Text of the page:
The Effect of Temperature Shocks on Health at Birth
Monday, 11 July 2016: 14:30
Location: Hörsaal 5A G (Neues Institutsgebäude (NIG))
In this research we analyze the effect of extreme temperature during the pregnancy on the outcomes of live births in Hungary. Birth registry data of more than 5 million newborns between 1970 and 2010 are matched with daily temperature data. Matching is based on the place of residence of the mother at the time of the delivery. Birth registry data that covers the entire population come from the Hungarian Central Statistical Office, whereas city-level weather data come from the Hungarian Meteorological Service. We calculate indicators of extreme temperature (e.g. the number of extremely hot days) for each trimesters of the pregnancy. Our dependent variables are birth weight, low birth weight, Apgar score, birth length, and pre-term birth. Although variation in weather over time is exogenous, we are able to control for important socio-demographic factors that might influence newborns’ health, and even for unobserved time-invariant mother characteristics by performing mother-fixed effects estimates. In this way our study identifies causal effects.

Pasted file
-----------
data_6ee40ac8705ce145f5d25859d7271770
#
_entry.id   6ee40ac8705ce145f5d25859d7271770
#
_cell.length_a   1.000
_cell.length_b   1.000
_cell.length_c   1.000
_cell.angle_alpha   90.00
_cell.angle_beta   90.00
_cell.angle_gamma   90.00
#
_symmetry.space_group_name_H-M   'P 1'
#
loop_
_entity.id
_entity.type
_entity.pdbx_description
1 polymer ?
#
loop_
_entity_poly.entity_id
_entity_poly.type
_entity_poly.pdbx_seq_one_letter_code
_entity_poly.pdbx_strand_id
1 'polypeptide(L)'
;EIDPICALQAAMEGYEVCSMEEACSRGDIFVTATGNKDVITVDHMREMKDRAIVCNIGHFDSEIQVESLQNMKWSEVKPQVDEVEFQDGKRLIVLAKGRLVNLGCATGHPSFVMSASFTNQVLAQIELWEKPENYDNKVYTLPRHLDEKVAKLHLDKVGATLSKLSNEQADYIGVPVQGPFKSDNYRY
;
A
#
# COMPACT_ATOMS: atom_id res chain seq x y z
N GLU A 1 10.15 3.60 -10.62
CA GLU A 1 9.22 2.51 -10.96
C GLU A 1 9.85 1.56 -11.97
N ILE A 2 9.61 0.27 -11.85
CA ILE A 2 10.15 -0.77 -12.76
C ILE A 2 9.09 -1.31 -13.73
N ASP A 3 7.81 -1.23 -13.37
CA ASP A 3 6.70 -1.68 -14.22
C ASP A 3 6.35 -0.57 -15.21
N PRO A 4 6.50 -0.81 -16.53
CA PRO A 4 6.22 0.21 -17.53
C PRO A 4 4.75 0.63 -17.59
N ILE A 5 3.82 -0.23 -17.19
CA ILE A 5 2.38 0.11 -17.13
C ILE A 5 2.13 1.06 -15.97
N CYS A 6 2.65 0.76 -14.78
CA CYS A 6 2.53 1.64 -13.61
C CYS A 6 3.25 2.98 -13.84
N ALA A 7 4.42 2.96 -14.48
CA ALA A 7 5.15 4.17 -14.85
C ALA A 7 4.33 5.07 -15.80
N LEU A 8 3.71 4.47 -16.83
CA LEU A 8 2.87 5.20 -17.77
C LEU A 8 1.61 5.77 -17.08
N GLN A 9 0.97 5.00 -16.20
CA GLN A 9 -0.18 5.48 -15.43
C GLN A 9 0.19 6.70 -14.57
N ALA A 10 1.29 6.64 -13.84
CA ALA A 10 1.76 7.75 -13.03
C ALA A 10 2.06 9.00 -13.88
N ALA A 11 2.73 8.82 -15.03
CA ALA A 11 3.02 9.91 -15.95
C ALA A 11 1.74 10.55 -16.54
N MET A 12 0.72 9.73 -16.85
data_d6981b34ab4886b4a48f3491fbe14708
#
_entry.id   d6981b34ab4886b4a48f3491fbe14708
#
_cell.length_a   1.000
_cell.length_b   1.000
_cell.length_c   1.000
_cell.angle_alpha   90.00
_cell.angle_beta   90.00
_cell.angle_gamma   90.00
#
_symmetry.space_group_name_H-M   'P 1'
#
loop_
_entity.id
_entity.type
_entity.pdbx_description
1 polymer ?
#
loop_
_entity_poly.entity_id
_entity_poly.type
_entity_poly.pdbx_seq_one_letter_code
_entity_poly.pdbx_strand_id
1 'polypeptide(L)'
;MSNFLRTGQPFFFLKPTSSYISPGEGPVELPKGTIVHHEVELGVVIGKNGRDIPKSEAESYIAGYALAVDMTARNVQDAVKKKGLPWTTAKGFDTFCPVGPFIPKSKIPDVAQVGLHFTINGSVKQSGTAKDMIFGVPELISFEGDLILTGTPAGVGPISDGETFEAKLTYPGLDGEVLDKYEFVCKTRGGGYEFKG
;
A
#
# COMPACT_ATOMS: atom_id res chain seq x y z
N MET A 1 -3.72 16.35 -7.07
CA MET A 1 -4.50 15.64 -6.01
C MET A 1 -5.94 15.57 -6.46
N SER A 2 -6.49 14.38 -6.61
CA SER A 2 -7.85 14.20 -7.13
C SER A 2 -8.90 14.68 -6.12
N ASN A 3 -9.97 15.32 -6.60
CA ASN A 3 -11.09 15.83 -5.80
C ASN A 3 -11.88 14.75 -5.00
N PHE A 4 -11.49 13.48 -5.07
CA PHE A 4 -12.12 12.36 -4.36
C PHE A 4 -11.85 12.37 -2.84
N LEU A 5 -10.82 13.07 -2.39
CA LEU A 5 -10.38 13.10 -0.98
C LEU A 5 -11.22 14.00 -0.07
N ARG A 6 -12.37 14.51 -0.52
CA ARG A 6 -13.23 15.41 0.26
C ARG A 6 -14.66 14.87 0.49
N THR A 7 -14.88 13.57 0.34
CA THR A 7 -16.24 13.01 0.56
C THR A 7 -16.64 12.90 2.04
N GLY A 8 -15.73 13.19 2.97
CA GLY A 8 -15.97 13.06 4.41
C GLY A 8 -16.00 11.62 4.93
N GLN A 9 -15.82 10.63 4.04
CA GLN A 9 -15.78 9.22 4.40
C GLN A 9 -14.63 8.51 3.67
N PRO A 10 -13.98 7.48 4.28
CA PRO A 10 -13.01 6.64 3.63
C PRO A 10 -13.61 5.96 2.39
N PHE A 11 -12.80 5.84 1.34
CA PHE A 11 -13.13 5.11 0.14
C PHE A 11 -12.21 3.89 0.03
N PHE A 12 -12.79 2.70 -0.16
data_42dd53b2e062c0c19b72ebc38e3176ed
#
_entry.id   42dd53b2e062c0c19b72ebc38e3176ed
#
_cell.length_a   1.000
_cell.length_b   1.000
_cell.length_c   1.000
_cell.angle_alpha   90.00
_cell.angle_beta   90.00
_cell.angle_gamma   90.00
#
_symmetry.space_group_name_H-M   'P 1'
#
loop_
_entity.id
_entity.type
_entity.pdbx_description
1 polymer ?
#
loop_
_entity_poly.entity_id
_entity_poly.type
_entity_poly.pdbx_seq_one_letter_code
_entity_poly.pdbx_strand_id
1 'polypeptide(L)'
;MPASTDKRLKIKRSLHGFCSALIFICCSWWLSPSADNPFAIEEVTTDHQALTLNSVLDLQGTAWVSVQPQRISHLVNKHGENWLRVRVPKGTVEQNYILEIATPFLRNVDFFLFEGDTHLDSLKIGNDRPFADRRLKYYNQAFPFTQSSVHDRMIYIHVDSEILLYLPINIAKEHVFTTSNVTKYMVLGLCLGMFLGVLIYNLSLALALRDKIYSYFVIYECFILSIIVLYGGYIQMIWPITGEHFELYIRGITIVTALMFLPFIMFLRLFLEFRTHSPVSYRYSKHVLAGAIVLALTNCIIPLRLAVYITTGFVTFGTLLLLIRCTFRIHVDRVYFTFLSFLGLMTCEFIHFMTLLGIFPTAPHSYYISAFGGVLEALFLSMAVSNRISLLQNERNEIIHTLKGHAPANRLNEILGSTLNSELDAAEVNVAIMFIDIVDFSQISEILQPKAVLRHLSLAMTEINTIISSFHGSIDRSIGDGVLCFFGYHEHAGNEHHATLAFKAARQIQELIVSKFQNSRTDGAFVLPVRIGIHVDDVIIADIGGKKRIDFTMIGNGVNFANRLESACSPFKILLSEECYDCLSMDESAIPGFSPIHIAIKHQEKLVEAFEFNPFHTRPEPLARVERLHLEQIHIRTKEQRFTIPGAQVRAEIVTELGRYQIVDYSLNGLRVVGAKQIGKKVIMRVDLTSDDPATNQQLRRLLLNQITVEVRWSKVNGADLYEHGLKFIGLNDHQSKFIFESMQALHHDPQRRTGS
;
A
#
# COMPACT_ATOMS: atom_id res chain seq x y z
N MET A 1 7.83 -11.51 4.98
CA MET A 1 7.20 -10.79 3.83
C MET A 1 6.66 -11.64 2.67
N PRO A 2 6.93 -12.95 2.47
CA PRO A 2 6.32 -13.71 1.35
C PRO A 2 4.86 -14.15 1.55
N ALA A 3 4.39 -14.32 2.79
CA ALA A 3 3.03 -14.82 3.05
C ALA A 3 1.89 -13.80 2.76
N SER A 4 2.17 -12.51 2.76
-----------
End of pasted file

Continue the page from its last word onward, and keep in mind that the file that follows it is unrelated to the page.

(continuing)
Our main research question is whether temperature shocks (defined as occurrence of extremely hot/cold days) in utero influence health at birth. The second research question is the following: in which trimester is this relationship the strongest? Finally, we try to answer the question: how do the estimated effects differ between high- and low-status families?
In one hand, this study adds to the large and growing literature studying the effects of fetal conditions on short- and long-term outcomes (e.g. health at birth, education, labor market success, etc.). On the other hand, our research is also related to the literature analyzing the impacts of global climate change.